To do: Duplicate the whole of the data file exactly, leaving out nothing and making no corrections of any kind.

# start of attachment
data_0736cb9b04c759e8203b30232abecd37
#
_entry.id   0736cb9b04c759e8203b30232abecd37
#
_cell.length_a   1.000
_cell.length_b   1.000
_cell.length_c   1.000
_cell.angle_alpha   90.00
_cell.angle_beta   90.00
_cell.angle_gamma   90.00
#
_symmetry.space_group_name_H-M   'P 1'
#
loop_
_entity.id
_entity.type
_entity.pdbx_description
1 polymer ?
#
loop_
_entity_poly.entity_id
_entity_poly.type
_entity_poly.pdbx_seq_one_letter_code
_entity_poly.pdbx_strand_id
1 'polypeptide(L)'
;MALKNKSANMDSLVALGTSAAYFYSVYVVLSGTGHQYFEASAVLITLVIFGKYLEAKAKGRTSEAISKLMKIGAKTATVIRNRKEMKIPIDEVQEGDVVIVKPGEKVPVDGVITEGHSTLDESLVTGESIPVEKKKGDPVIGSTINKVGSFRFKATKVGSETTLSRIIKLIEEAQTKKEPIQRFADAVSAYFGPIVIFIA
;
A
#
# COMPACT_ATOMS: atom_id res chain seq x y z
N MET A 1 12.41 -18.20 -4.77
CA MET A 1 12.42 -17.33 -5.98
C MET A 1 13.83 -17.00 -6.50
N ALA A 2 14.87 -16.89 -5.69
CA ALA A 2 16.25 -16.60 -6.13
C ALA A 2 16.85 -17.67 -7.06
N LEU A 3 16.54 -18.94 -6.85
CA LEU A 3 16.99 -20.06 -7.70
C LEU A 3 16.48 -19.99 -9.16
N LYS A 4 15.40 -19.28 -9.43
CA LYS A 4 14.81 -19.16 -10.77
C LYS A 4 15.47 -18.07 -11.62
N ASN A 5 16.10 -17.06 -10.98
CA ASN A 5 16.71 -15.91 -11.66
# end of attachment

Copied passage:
data_0736cb9b04c759e8203b30232abecd37
#
_entry.id   0736cb9b04c759e8203b30232abecd37
#
_cell.length_a   1.000
_cell.length_b   1.000
_cell.length_c   1.000
_cell.angle_alpha   90.00
_cell.angle_beta   90.00
_cell.angle_gamma   90.00
#
_symmetry.space_group_name_H-M   'P 1'
#
loop_
_entity.id
_entity.type
_entity.pdbx_description
1 polymer ?
#
loop_
_entity_poly.entity_id
_entity_poly.type
_entity_poly.pdbx_seq_one_letter_code
_entity_poly.pdbx_strand_id
1 'polypeptide(L)'
;MALKNKSANMDSLVALGTSAAYFYSVYVVLSGTGHQYFEASAVLITLVIFGKYLEAKAKGRTSEAISKLMKIGAKTATVIRNRKEMKIPIDEVQEGDVVIVKPGEKVPVDGVITEGHSTLDESLVTGESIPVEKKKGDPVIGSTINKVGSFRFKATKVGSETTLSRIIKLIEEAQTKKEPIQRFADAVSAYFGPIVIFIA
;
A
#
# COMPACT_ATOMS: atom_id res chain seq x y z
N MET A 1 12.41 -18.20 -4.77
CA MET A 1 12.42 -17.33 -5.98
C MET A 1 13.83 -17.00 -6.50
N ALA A 2 14.87 -16.89 -5.69
CA ALA A 2 16.25 -16.60 -6.13
C ALA A 2 16.85 -17.67 -7.06
N LEU A 3 16.54 -18.94 -6.85
CA LEU A 3 16.99 -20.06 -7.70
C LEU A 3 16.48 -19.99 -9.16
N LYS A 4 15.40 -19.28 -9.43
CA LYS A 4 14.81 -19.16 -10.77
C LYS A 4 15.47 -18.07 -11.62
N ASN A 5 16.10 -17.06 -10.98
CA ASN A 5 16.71 -15.91 -11.66